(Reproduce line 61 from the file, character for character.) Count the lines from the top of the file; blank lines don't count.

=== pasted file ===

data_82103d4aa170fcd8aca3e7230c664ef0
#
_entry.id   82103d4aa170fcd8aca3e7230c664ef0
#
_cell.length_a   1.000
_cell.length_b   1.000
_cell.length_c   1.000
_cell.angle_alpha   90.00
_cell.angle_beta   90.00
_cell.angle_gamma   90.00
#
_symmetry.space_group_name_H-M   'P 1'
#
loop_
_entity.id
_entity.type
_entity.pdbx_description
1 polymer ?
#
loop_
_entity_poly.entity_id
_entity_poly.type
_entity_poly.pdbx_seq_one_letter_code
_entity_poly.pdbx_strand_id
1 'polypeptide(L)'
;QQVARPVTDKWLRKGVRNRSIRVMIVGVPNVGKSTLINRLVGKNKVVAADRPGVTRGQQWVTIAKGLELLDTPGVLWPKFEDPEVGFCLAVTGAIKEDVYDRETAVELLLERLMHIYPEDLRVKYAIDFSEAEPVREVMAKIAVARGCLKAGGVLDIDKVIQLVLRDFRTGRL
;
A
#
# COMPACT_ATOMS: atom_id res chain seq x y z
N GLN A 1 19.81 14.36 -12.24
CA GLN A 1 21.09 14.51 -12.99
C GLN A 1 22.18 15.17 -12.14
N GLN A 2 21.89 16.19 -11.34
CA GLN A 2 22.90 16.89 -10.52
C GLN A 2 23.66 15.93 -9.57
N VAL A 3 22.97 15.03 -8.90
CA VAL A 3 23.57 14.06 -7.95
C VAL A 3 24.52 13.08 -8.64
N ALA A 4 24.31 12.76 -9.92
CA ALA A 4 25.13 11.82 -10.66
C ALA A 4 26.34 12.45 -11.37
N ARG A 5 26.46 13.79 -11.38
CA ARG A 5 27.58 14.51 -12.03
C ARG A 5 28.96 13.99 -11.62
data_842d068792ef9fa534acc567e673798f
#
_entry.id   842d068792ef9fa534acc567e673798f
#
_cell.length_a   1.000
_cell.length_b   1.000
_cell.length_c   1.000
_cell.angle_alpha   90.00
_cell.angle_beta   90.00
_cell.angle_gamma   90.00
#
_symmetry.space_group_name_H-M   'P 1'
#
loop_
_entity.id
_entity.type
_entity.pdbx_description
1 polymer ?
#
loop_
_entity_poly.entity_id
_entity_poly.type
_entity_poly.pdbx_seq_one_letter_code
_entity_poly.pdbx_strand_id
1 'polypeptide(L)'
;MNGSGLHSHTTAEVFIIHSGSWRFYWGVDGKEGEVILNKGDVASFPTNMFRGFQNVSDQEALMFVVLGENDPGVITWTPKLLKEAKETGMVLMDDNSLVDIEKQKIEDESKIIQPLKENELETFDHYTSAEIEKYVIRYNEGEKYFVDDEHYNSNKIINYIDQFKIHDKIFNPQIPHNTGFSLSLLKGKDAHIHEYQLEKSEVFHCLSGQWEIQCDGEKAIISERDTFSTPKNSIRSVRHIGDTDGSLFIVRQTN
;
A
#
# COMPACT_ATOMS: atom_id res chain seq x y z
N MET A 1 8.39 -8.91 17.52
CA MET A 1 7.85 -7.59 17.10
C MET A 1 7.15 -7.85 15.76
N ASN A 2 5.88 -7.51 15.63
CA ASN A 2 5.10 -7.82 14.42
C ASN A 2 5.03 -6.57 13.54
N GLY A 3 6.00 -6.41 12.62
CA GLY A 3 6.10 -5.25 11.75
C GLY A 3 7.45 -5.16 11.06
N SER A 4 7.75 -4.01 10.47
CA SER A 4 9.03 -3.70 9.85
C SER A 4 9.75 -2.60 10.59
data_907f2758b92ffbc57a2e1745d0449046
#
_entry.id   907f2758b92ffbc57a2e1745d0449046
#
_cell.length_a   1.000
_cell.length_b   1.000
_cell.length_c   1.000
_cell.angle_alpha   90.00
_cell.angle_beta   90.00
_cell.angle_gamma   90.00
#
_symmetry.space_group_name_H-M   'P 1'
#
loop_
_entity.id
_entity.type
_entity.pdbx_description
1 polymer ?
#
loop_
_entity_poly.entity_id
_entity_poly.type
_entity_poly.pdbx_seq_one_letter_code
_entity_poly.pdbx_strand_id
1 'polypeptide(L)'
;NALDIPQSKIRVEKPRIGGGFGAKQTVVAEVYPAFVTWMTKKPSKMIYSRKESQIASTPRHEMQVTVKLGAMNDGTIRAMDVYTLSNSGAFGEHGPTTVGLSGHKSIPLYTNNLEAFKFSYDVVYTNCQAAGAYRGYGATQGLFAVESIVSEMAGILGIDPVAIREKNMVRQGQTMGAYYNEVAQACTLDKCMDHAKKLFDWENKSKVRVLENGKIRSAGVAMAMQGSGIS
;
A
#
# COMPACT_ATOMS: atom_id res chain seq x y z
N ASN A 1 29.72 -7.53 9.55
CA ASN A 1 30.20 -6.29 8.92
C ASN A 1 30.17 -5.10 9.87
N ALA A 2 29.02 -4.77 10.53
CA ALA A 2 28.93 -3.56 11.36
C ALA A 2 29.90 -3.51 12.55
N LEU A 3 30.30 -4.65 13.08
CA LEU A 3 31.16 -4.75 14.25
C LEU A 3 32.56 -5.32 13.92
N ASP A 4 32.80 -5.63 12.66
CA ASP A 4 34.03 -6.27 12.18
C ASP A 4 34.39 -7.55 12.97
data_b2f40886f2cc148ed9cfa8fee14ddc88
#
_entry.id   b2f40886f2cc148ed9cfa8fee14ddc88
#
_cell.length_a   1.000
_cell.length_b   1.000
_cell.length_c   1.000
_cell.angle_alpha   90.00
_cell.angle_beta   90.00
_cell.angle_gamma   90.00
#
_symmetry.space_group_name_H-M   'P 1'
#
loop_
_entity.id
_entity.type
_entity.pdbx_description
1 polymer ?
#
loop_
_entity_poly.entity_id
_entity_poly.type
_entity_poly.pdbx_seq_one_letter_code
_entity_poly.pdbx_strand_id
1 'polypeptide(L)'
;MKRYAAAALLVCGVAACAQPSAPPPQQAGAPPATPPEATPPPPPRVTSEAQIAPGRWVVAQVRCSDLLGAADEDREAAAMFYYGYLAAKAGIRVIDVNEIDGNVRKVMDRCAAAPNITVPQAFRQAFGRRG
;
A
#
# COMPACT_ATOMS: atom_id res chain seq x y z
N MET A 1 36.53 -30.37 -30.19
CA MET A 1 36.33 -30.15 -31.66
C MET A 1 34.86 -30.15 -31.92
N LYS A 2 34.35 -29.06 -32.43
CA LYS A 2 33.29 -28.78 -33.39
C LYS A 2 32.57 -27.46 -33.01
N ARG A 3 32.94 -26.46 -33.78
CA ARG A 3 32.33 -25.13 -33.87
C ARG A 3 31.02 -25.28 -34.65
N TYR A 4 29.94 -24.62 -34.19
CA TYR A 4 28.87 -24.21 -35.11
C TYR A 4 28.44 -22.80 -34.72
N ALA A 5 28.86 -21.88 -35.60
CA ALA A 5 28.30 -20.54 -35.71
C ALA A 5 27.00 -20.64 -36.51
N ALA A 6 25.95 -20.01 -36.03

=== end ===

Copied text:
_entity.type